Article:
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Two and a half seasons of Beauden Barrett on the books is better than nothing

By Online Editors
Otere Black, Beauden Barrett and Dalton Papalii. (Photo by Hannah Peters/Getty Images)

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Short-term pain for long-term gain. That’s how the Blues are viewing Beauden Barrett’s Japanese sojourn next season.


The Blues always knew there was a catch in hooking the big fish that is Barrett from the Hurricanes.

They understood Barrett would take a one-season sabbatical at the front end of his four-year agreement with New Zealand Rugby that takes him through to the next World Cup in 2023.

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The only question was which overseas club would snare Barrett for 2021, before he returns to the Blues and All Blacks.

Japan, as the destination of choice for elite All Blacks wanting to cash in, was the preferred option, and the Milton Haig-coached Suntory Sungoliath have now landed Barrett’s services on a deal thought to be worth $1.5 million.

“We knew about it last year when he signed the contract so it’s been very transparent from day one,” Blues coach Leon MacDonald said. “We’ve always been planning hence we’ve taken extra 10s in our squad.


“Even to the point we knew Beauden wasn’t going to be here next year there was a little bit of that decision making around keeping Otere Black at 10 and Beauden at fullback to help grow Otes for next year as well.

“He goes with our blessings, really, because he has earned the right and we know we’re going to get him back for two more years once he returns so we’re thrilled to have him involved in the long term.”

Midway through this year, Blues fans are only beginning to enjoy the sight of Barrett stalking the backfield. While he’s yet to unleash his dynamic running game Barrett’s composure and tactical kicking influence has been profound in his first three Super Rugby Aotearoa victories.

Losing Barrett next season won’t sit well with everyone, but in the modern age it’s the new norm when attempting to retain New Zealand’s leading players. Brodie Retallick has skipped two Super Rugby seasons with the Chiefs, which includes this year’s All Blacks campaign, in his deal with Kobe Steelers, while Sam Whitelock has just returned from Japan after he stayed on following the World Cup.


From Dan Carter to Richie McCaw, Ben Smith, Jerome Kaino and Ma’a Nonu, New Zealand Rugby has long embraced sabbaticals as a tool to bridge salary gaps and help prolong careers.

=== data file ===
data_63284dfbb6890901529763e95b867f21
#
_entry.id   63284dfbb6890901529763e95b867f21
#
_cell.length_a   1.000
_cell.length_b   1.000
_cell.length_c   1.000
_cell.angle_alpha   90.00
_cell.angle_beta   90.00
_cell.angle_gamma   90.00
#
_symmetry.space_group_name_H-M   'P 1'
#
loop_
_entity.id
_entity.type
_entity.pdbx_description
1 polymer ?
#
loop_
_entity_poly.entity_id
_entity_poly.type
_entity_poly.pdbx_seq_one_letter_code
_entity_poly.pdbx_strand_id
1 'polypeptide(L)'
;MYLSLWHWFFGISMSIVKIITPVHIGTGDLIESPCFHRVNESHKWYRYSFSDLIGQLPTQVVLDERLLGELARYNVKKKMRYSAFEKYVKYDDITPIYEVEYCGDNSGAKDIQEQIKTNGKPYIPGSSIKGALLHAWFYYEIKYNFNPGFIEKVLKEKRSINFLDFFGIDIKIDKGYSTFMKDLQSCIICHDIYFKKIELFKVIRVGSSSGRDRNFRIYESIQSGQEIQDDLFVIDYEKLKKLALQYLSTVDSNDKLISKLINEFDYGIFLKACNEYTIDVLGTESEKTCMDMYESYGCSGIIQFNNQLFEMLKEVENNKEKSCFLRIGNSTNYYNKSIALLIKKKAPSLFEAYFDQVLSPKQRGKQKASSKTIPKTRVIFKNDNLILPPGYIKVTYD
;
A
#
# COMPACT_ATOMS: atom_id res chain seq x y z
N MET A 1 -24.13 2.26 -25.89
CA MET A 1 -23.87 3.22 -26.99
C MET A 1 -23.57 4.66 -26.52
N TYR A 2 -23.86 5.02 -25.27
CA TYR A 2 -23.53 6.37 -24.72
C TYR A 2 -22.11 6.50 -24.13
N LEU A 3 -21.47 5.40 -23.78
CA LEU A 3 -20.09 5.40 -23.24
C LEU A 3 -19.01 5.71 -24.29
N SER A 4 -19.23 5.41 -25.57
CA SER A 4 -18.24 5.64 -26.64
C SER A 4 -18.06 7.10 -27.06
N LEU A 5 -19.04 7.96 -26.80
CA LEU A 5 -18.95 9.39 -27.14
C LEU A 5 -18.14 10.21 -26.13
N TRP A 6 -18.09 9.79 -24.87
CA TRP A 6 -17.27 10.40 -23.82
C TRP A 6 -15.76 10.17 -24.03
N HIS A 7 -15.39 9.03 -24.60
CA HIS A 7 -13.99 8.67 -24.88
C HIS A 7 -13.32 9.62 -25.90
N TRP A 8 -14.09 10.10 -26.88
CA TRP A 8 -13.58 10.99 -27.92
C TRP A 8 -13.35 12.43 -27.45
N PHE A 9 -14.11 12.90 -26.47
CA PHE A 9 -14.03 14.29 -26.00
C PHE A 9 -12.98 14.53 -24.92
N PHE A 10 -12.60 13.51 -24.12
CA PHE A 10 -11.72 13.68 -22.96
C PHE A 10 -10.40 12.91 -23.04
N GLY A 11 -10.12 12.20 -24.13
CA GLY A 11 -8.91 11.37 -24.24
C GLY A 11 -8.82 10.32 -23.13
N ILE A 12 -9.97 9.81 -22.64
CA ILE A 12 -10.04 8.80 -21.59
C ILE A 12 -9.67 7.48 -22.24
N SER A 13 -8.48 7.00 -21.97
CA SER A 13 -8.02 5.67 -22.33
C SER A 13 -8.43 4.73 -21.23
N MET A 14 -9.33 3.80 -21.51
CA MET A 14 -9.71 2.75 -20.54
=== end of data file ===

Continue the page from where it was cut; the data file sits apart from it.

The alternative is watching the likes of Charles Piutau, Steven Luatua, Lima Sopoaga sign long-term agreements abroad and become ineligible for the All Blacks.

“It makes sense – we don’t want them to leave our shores for good,” MacDonald said. “A little bit of short term pain in between World Cups allows them to come back and play rugby in New Zealand for New Zealand at the peak of their careers.

“It’s always disappointing when you lose players at 28, 29, 30 when probably their best rugby is being played at that age and they’re contributing the most back to the group with all their experience and learning so to have them involved in the latter part of their career is really important to New Zealand rugby.

“They’ve done a great job in terms of retaining some of their talent.”

Players coming and going from squads can unsettle success. There’s an element of adjustment that comes with getting up to speed and settling into specific structures and game plans. The Blues will undoubtedly be an inferior side without Barrett next year, but MacDonald downplayed the juggling act they signed up to.

“There’s very limited disruption. We have players with long term injuries all the time. It’s very much commonplace in the rugby environment. You just adapt, react, back your squad and make sure you’ve got enough depth.”

With Otere Black, Stephen Perofeta and Harry Plummer on the books for next year the Blues won’t replace Barrett next season and MacDonald said extending Carter’s contract was not in their thinking.

While Black continues to drive the Blues from first five-eighth it’s difficult to see MacDonald switching Barrett from fullback before he leaves for Japan.

“Otes was playing good rugby pre-lockdown and fullback was a good way to introduce Beauden into our game without chucking him straight into the fire. Whether he stays there will depend on injuries, form, and what we want to achieve out of the game with our tactics.

“It was an easy decision to leave Otes at 10 knowing he’s there for next season as well and working alongside Beauden in terms of driving our game.

“It doesn’t mean they are going to stay there forever. Who knows? We’re not locking ourselves into any decisions around selection.”

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Two and a half seasons of Beauden Barrett on the books is better than nothing